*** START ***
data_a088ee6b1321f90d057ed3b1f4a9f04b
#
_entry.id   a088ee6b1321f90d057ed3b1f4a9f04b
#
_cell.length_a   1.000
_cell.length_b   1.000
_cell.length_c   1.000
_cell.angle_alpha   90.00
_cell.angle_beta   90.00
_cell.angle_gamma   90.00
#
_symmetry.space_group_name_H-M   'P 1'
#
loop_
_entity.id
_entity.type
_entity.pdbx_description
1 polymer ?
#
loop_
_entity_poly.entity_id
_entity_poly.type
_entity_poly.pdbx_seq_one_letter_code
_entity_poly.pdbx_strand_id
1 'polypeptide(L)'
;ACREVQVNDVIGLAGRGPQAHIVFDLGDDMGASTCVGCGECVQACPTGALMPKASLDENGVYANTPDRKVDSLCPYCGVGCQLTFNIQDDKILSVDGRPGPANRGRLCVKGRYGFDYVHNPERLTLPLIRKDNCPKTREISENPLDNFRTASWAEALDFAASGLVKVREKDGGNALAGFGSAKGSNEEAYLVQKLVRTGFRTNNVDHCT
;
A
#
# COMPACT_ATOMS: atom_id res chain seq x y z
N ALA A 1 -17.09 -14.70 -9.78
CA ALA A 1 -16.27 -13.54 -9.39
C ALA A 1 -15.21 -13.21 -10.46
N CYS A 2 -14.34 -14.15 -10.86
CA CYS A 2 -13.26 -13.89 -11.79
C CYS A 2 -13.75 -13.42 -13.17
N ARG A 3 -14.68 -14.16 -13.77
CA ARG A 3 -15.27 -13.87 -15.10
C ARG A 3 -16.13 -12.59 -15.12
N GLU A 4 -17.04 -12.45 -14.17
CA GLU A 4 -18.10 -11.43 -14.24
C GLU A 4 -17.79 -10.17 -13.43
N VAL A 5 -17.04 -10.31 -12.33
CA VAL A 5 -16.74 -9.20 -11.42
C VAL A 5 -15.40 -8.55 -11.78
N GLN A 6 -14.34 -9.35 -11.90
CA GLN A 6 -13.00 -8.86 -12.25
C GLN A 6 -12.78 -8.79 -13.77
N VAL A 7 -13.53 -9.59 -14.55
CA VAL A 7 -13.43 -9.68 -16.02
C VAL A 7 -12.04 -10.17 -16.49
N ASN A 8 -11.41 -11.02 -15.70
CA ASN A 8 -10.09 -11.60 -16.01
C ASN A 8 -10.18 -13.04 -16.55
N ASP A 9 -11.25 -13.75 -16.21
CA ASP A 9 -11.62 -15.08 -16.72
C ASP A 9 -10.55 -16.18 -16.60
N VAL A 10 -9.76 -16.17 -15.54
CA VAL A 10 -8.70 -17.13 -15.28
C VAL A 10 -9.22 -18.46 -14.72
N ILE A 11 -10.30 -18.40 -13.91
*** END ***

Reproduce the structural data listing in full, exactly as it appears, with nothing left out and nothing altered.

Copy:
data_a088ee6b1321f90d057ed3b1f4a9f04b
#
_entry.id   a088ee6b1321f90d057ed3b1f4a9f04b
#
_cell.length_a   1.000
_cell.length_b   1.000
_cell.length_c   1.000
_cell.angle_alpha   90.00
_cell.angle_beta   90.00
_cell.angle_gamma   90.00
#
_symmetry.space_group_name_H-M   'P 1'
#
loop_
_entity.id
_entity.type
_entity.pdbx_description
1 polymer ?
#
loop_
_entity_poly.entity_id
_entity_poly.type
_entity_poly.pdbx_seq_one_letter_code
_entity_poly.pdbx_strand_id
1 'polypeptide(L)'
;ACREVQVNDVIGLAGRGPQAHIVFDLGDDMGASTCVGCGECVQACPTGALMPKASLDENGVYANTPDRKVDSLCPYCGVGCQLTFNIQDDKILSVDGRPGPANRGRLCVKGRYGFDYVHNPERLTLPLIRKDNCPKTREISENPLDNFRTASWAEALDFAASGLVKVREKDGGNALAGFGSAKGSNEEAYLVQKLVRTGFRTNNVDHCT
;
A
#
# COMPACT_ATOMS: atom_id res chain seq x y z
N ALA A 1 -17.09 -14.70 -9.78
CA ALA A 1 -16.27 -13.54 -9.39
C ALA A 1 -15.21 -13.21 -10.46
N CYS A 2 -14.34 -14.15 -10.86
CA CYS A 2 -13.26 -13.89 -11.79
C CYS A 2 -13.75 -13.42 -13.17
N ARG A 3 -14.68 -14.16 -13.77
CA ARG A 3 -15.27 -13.87 -15.10
C ARG A 3 -16.13 -12.59 -15.12
N GLU A 4 -17.04 -12.45 -14.17
CA GLU A 4 -18.10 -11.43 -14.24
C GLU A 4 -17.79 -10.17 -13.43
N VAL A 5 -17.04 -10.31 -12.33
CA VAL A 5 -16.74 -9.20 -11.42
C VAL A 5 -15.40 -8.55 -11.78
N GLN A 6 -14.34 -9.35 -11.90
CA GLN A 6 -13.00 -8.86 -12.25
C GLN A 6 -12.78 -8.79 -13.77
N VAL A 7 -13.53 -9.59 -14.55
CA VAL A 7 -13.43 -9.68 -16.02
C VAL A 7 -12.04 -10.17 -16.49
N ASN A 8 -11.41 -11.02 -15.70
CA ASN A 8 -10.09 -11.60 -16.01
C ASN A 8 -10.18 -13.04 -16.55
N ASP A 9 -11.25 -13.75 -16.21
CA ASP A 9 -11.62 -15.08 -16.72
C ASP A 9 -10.55 -16.18 -16.60
N VAL A 10 -9.76 -16.17 -15.54
CA VAL A 10 -8.70 -17.13 -15.28
C VAL A 10 -9.22 -18.46 -14.72
N ILE A 11 -10.30 -18.40 -13.91